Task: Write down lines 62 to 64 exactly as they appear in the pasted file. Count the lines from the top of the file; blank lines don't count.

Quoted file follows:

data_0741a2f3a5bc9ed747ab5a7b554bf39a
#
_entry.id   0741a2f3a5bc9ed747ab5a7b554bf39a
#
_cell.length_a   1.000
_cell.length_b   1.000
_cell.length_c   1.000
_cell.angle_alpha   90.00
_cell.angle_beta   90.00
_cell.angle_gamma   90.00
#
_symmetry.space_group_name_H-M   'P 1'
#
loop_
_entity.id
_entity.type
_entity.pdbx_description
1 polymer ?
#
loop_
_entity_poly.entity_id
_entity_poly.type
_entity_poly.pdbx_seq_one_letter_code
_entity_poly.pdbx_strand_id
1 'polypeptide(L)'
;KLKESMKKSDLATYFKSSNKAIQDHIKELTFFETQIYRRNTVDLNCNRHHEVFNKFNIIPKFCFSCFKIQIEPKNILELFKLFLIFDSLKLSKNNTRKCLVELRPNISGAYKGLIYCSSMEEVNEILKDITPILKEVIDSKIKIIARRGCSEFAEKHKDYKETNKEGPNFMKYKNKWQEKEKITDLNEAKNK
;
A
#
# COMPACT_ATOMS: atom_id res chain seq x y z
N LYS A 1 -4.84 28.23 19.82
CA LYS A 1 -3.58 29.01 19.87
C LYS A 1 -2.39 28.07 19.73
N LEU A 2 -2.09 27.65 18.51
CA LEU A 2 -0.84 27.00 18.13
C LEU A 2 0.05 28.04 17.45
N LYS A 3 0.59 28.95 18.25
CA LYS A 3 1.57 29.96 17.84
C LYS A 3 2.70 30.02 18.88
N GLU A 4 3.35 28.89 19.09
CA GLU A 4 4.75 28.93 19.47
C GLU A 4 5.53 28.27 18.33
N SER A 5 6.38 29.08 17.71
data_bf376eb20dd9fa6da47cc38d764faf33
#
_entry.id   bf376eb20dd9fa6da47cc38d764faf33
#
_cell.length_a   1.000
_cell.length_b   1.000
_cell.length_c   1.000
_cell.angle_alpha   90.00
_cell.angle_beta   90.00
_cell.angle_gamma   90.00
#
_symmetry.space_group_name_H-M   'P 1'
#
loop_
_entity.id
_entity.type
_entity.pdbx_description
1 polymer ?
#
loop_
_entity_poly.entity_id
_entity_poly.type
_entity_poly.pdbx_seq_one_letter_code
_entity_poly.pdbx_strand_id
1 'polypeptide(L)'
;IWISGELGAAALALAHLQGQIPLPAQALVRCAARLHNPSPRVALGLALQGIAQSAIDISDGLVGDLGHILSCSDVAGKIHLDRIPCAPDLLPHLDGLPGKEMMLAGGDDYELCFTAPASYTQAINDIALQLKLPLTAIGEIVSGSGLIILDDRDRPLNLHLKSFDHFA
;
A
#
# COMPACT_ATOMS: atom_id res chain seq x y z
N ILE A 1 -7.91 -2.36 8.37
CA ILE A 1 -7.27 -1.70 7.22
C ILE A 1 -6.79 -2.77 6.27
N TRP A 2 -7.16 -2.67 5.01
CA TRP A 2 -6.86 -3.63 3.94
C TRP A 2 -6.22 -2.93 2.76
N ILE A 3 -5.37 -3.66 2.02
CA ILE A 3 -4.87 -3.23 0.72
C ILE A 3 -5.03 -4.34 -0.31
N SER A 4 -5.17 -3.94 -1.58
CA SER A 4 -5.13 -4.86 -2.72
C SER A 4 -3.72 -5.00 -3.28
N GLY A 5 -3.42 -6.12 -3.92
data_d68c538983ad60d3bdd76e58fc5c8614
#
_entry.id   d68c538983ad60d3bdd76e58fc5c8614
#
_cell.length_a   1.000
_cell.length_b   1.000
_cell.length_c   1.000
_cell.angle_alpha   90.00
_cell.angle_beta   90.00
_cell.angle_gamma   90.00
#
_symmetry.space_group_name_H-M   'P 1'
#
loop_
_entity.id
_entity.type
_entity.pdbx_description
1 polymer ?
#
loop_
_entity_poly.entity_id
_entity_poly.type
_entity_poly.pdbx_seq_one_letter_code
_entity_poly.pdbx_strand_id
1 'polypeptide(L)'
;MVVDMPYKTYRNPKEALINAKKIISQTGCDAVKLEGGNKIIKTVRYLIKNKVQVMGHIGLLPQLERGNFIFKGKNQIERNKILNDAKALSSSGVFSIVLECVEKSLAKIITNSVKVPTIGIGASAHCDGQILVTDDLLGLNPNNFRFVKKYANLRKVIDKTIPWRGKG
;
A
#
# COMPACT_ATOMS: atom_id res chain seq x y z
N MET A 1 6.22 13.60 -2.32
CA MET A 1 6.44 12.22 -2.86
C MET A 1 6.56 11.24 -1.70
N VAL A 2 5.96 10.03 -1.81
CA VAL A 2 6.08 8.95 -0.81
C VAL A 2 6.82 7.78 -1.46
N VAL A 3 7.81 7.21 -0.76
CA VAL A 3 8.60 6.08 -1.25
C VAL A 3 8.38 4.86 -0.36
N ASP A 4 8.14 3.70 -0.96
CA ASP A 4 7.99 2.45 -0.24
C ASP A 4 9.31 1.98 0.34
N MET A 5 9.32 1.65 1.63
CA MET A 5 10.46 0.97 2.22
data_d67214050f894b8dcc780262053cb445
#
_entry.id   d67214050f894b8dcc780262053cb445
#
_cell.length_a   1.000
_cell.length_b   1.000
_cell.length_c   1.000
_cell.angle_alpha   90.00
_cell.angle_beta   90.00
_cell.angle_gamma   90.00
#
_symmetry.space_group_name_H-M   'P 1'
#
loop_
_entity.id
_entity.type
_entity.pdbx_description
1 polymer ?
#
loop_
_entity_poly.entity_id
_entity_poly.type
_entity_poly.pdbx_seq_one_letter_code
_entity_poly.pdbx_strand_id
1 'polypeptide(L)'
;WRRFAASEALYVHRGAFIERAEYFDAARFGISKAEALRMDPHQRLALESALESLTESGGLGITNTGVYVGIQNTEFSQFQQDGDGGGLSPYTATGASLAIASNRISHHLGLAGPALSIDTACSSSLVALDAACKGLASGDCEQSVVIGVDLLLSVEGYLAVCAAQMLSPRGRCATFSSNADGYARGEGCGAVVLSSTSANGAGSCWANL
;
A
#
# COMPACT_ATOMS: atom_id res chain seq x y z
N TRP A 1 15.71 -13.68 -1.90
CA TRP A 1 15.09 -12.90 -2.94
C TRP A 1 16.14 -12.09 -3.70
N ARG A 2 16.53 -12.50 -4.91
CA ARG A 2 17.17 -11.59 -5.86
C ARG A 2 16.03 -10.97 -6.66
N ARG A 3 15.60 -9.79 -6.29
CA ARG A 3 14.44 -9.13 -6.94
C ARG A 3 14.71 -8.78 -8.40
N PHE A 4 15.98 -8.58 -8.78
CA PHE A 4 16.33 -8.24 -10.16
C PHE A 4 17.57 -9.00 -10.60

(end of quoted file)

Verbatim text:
#
loop_
_entity_poly.entity_id